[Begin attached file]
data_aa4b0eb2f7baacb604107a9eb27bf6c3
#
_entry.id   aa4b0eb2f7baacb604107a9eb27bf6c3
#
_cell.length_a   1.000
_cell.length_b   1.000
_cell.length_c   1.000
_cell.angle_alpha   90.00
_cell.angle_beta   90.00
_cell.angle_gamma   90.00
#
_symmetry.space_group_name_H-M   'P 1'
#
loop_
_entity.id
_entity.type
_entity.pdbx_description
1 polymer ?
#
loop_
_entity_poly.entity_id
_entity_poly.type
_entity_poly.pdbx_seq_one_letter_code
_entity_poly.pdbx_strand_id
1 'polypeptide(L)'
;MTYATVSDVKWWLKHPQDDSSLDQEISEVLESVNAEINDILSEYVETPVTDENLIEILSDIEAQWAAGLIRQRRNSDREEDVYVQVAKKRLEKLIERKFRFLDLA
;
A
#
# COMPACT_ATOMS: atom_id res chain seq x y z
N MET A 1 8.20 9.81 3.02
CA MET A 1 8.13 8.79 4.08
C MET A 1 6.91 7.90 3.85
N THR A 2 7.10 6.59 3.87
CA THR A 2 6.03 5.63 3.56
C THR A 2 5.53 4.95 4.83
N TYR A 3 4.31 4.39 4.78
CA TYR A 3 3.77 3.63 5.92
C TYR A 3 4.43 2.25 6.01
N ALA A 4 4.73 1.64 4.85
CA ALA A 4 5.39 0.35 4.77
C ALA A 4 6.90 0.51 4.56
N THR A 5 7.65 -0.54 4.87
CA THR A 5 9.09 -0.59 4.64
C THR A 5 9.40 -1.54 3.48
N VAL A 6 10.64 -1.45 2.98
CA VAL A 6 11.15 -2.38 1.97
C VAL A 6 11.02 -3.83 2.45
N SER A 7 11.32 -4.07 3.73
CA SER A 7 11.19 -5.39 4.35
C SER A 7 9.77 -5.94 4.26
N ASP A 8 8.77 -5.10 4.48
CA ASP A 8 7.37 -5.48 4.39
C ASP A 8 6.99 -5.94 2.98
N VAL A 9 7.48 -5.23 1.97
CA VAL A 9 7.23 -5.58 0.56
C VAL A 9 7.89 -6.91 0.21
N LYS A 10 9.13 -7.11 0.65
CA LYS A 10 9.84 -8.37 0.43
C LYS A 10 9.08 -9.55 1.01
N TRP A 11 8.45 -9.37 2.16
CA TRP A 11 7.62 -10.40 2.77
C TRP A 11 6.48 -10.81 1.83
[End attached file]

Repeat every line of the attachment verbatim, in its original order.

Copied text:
data_aa4b0eb2f7baacb604107a9eb27bf6c3
#
_entry.id   aa4b0eb2f7baacb604107a9eb27bf6c3
#
_cell.length_a   1.000
_cell.length_b   1.000
_cell.length_c   1.000
_cell.angle_alpha   90.00
_cell.angle_beta   90.00
_cell.angle_gamma   90.00
#
_symmetry.space_group_name_H-M   'P 1'
#
loop_
_entity.id
_entity.type
_entity.pdbx_description
1 polymer ?
#
loop_
_entity_poly.entity_id
_entity_poly.type
_entity_poly.pdbx_seq_one_letter_code
_entity_poly.pdbx_strand_id
1 'polypeptide(L)'
;MTYATVSDVKWWLKHPQDDSSLDQEISEVLESVNAEINDILSEYVETPVTDENLIEILSDIEAQWAAGLIRQRRNSDREEDVYVQVAKKRLEKLIERKFRFLDLA
;
A
#
# COMPACT_ATOMS: atom_id res chain seq x y z
N MET A 1 8.20 9.81 3.02
CA MET A 1 8.13 8.79 4.08
C MET A 1 6.91 7.90 3.85
N THR A 2 7.10 6.59 3.87
CA THR A 2 6.03 5.63 3.56
C THR A 2 5.53 4.95 4.83
N TYR A 3 4.31 4.39 4.78
CA TYR A 3 3.77 3.63 5.92
C TYR A 3 4.43 2.25 6.01
N ALA A 4 4.73 1.64 4.85
CA ALA A 4 5.39 0.35 4.77
C ALA A 4 6.90 0.51 4.56
N THR A 5 7.65 -0.54 4.87
CA THR A 5 9.09 -0.59 4.64
C THR A 5 9.40 -1.54 3.48
N VAL A 6 10.64 -1.45 2.98
CA VAL A 6 11.15 -2.38 1.97
C VAL A 6 11.02 -3.83 2.45
N SER A 7 11.32 -4.07 3.73
CA SER A 7 11.19 -5.39 4.35
C SER A 7 9.77 -5.94 4.26
N ASP A 8 8.77 -5.10 4.48
CA ASP A 8 7.37 -5.48 4.39
C ASP A 8 6.99 -5.94 2.98
N VAL A 9 7.48 -5.23 1.97
CA VAL A 9 7.23 -5.58 0.56
C VAL A 9 7.89 -6.91 0.21
N LYS A 10 9.13 -7.11 0.65
CA LYS A 10 9.84 -8.37 0.43
C LYS A 10 9.08 -9.55 1.01
N TRP A 11 8.45 -9.37 2.16
CA TRP A 11 7.62 -10.40 2.77
C TRP A 11 6.48 -10.81 1.83